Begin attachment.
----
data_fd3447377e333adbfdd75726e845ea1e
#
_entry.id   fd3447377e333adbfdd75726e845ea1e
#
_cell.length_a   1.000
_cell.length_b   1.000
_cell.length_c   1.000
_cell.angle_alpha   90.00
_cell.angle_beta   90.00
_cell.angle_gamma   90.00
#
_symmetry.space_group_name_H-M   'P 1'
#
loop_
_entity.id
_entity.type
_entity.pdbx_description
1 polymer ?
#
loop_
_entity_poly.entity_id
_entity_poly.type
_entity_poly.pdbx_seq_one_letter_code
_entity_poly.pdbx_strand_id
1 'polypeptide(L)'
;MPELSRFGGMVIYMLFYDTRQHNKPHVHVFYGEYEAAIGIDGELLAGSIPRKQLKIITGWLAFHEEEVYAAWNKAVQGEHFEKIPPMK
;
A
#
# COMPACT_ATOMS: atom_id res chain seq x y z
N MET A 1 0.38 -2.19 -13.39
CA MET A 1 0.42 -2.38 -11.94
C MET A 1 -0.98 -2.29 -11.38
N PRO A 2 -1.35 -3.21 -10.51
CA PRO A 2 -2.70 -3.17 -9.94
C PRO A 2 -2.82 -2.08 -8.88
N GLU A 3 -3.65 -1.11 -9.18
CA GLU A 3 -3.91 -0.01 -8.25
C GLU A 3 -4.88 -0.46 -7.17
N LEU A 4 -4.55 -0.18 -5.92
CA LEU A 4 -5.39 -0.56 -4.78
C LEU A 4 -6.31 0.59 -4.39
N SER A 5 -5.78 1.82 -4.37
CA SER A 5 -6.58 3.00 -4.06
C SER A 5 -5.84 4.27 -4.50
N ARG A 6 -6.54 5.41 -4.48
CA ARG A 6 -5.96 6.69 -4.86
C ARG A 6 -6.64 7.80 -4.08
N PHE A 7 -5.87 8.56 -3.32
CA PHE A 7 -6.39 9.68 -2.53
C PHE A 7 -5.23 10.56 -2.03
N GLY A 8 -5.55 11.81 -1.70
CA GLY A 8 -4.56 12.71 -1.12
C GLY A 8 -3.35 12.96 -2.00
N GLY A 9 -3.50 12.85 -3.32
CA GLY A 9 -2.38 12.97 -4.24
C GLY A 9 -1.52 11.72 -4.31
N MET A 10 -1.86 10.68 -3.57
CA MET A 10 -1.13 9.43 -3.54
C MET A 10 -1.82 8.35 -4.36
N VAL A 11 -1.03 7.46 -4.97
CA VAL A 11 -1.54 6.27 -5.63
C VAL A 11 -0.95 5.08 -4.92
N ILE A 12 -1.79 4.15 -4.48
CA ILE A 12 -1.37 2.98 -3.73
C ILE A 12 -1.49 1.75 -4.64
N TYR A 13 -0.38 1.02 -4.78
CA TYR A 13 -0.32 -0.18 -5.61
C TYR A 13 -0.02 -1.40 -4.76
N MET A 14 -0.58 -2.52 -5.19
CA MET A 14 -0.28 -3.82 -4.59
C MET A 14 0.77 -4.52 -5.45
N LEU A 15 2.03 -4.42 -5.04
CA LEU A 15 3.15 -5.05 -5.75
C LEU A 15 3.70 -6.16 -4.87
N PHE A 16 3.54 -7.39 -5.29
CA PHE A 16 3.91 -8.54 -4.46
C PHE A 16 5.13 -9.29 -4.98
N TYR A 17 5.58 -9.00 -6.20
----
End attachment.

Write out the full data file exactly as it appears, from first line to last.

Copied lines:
data_fd3447377e333adbfdd75726e845ea1e
#
_entry.id   fd3447377e333adbfdd75726e845ea1e
#
_cell.length_a   1.000
_cell.length_b   1.000
_cell.length_c   1.000
_cell.angle_alpha   90.00
_cell.angle_beta   90.00
_cell.angle_gamma   90.00
#
_symmetry.space_group_name_H-M   'P 1'
#
loop_
_entity.id
_entity.type
_entity.pdbx_description
1 polymer ?
#
loop_
_entity_poly.entity_id
_entity_poly.type
_entity_poly.pdbx_seq_one_letter_code
_entity_poly.pdbx_strand_id
1 'polypeptide(L)'
;MPELSRFGGMVIYMLFYDTRQHNKPHVHVFYGEYEAAIGIDGELLAGSIPRKQLKIITGWLAFHEEEVYAAWNKAVQGEHFEKIPPMK
;
A
#
# COMPACT_ATOMS: atom_id res chain seq x y z
N MET A 1 0.38 -2.19 -13.39
CA MET A 1 0.42 -2.38 -11.94
C MET A 1 -0.98 -2.29 -11.38
N PRO A 2 -1.35 -3.21 -10.51
CA PRO A 2 -2.70 -3.17 -9.94
C PRO A 2 -2.82 -2.08 -8.88
N GLU A 3 -3.65 -1.11 -9.18
CA GLU A 3 -3.91 -0.01 -8.25
C GLU A 3 -4.88 -0.46 -7.17
N LEU A 4 -4.55 -0.18 -5.92
CA LEU A 4 -5.39 -0.56 -4.78
C LEU A 4 -6.31 0.59 -4.39
N SER A 5 -5.78 1.82 -4.37
CA SER A 5 -6.58 3.00 -4.06
C SER A 5 -5.84 4.27 -4.50
N ARG A 6 -6.54 5.41 -4.48
CA ARG A 6 -5.96 6.69 -4.86
C ARG A 6 -6.64 7.80 -4.08
N PHE A 7 -5.87 8.56 -3.32
CA PHE A 7 -6.39 9.68 -2.53
C PHE A 7 -5.23 10.56 -2.03
N GLY A 8 -5.55 11.81 -1.70
CA GLY A 8 -4.56 12.71 -1.12
C GLY A 8 -3.35 12.96 -2.00
N GLY A 9 -3.50 12.85 -3.32
CA GLY A 9 -2.38 12.97 -4.24
C GLY A 9 -1.52 11.72 -4.31
N MET A 10 -1.86 10.68 -3.57
CA MET A 10 -1.13 9.43 -3.54
C MET A 10 -1.82 8.35 -4.36
N VAL A 11 -1.03 7.46 -4.97
CA VAL A 11 -1.54 6.27 -5.63
C VAL A 11 -0.95 5.08 -4.92
N ILE A 12 -1.79 4.15 -4.48
CA ILE A 12 -1.37 2.98 -3.73
C ILE A 12 -1.49 1.75 -4.64
N TYR A 13 -0.38 1.02 -4.78
CA TYR A 13 -0.32 -0.18 -5.61
C TYR A 13 -0.02 -1.40 -4.76
N MET A 14 -0.58 -2.52 -5.19
CA MET A 14 -0.28 -3.82 -4.59
C MET A 14 0.77 -4.52 -5.45
N LEU A 15 2.03 -4.42 -5.04
CA LEU A 15 3.15 -5.05 -5.75
C LEU A 15 3.70 -6.16 -4.87
N PHE A 16 3.54 -7.39 -5.29
CA PHE A 16 3.91 -8.54 -4.46
C PHE A 16 5.13 -9.29 -4.98
N TYR A 17 5.58 -9.00 -6.20